Megan Boler, a professor in the "social foundations of education" at Virginia Polytechnic, encountered a student who said that "America has done more than any other nation in the twentieth century to ensure the spread of freedom and democracy around the world." He also wasn't keen on America haters. The professor and a colleague diagnosed "defensive anger," writing that the student "had constructed a 'patriotic self,' which was key to his own identity and his relationship with others." They prescribed the "pedagogy of discomfort," which means persuading the student that the root cause of his patriotism is anger and fear. Only haters love their country.
In the same journal, Kerry Burch from the College of Education at the Northern Illinois University argues that the discussion of the "American Taliban" John Walker is "an extraordinary pedagogical event and opportunity" to "illuminate and intensify the contradictions nested within the American negotiation of identity." She quotes students saying that Walker is a traitor and should be given the death penalty. These sentiments, she says, are a sign of the American nation attempting "to 'perform itself' once again, to wrestle symbolically with a figure who profoundly disturbs the inscriptions of identity that are conventionally written on the American body politic."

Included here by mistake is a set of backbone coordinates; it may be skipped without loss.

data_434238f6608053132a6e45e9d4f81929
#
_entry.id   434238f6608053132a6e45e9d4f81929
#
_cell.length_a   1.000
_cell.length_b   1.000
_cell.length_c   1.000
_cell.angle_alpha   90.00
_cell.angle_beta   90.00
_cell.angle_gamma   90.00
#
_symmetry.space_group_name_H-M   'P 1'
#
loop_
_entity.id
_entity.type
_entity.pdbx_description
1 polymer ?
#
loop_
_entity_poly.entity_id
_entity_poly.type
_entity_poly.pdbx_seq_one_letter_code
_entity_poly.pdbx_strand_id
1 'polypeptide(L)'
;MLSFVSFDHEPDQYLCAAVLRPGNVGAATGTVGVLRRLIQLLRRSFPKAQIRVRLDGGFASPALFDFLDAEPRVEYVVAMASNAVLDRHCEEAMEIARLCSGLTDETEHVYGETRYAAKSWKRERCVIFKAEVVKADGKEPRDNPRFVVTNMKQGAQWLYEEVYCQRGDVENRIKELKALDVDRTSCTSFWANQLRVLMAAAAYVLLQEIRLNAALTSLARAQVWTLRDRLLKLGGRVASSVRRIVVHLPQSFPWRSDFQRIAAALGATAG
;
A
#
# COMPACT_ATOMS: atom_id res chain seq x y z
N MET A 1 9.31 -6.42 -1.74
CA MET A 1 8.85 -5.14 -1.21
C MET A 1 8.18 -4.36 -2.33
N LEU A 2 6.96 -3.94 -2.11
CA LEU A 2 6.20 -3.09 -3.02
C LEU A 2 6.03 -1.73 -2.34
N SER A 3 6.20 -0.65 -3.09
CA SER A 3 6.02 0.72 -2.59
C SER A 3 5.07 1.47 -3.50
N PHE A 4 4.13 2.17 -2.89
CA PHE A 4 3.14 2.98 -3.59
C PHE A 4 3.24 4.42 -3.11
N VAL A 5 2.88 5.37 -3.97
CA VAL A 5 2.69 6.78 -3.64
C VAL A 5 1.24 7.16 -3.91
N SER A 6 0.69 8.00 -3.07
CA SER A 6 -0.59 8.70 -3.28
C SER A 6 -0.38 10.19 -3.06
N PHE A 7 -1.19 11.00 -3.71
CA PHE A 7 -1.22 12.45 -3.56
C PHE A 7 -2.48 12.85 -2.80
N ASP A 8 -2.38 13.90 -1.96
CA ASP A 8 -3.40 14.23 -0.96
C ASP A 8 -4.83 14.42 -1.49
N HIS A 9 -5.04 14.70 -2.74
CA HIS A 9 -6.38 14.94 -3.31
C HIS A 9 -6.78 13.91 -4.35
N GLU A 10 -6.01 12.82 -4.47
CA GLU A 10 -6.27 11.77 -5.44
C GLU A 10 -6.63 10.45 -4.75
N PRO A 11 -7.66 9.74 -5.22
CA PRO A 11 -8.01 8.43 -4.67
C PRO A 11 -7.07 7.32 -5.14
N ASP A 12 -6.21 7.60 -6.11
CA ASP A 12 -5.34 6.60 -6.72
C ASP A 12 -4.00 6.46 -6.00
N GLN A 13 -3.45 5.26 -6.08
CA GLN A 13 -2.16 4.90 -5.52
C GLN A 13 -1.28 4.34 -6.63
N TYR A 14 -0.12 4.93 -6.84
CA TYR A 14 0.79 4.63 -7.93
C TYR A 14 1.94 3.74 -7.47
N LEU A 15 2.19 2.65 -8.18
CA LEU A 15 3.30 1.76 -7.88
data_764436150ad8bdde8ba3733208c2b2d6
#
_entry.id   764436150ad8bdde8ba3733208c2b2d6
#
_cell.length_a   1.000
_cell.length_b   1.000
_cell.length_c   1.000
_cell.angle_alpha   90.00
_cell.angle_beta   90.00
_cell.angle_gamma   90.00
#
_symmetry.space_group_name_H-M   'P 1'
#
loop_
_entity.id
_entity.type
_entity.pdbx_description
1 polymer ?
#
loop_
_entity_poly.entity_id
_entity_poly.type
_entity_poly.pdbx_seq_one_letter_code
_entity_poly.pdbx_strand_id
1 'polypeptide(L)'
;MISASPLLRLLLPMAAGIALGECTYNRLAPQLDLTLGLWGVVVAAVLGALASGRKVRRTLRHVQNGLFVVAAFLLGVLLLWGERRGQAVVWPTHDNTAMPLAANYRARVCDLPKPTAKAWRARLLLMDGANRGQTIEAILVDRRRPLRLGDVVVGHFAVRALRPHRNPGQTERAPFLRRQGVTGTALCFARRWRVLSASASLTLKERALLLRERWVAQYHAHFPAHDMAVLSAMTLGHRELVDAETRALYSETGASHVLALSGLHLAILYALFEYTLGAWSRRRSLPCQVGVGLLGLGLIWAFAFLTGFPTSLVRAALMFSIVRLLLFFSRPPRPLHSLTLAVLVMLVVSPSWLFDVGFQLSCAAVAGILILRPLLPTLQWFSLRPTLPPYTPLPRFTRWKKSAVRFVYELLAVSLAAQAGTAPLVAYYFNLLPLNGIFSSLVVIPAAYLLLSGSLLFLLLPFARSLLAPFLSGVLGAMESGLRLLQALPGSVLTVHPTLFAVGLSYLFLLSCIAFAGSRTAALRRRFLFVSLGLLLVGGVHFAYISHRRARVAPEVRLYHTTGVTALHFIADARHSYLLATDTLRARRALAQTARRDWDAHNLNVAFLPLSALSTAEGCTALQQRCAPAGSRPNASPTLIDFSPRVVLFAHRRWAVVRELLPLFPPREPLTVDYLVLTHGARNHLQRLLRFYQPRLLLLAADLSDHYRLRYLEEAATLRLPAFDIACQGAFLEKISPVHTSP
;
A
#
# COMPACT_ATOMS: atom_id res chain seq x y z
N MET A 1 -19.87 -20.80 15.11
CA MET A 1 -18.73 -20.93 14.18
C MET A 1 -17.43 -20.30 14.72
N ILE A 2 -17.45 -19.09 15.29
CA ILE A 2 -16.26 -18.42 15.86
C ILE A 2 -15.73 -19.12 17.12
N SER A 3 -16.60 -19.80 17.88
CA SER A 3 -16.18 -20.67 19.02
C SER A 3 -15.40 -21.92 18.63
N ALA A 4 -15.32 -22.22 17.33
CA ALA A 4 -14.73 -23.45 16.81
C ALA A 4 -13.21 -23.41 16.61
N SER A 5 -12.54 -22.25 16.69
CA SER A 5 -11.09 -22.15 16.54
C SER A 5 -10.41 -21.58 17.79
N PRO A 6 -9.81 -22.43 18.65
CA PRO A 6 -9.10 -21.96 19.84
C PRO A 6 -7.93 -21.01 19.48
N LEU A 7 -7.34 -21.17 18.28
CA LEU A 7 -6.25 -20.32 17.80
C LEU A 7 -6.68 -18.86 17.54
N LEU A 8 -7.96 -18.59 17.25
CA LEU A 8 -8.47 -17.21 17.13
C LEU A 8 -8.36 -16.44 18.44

I think this means that students should learn that it's OK for American citizens to fight in the enemy's army. But don't get your identity tattooed on your body politic 'cause then you're stuck with it.
I wonder what goes first for education professors: Is it the ability to write English or the ability to think?
By a two-to-one margin, Massachusetts voters adopted an initiative requiring English immersion classes for students who aren't proficient in English. But bilingual education boosters defeated a similar initiative in Colorado; 56 percent voted "no."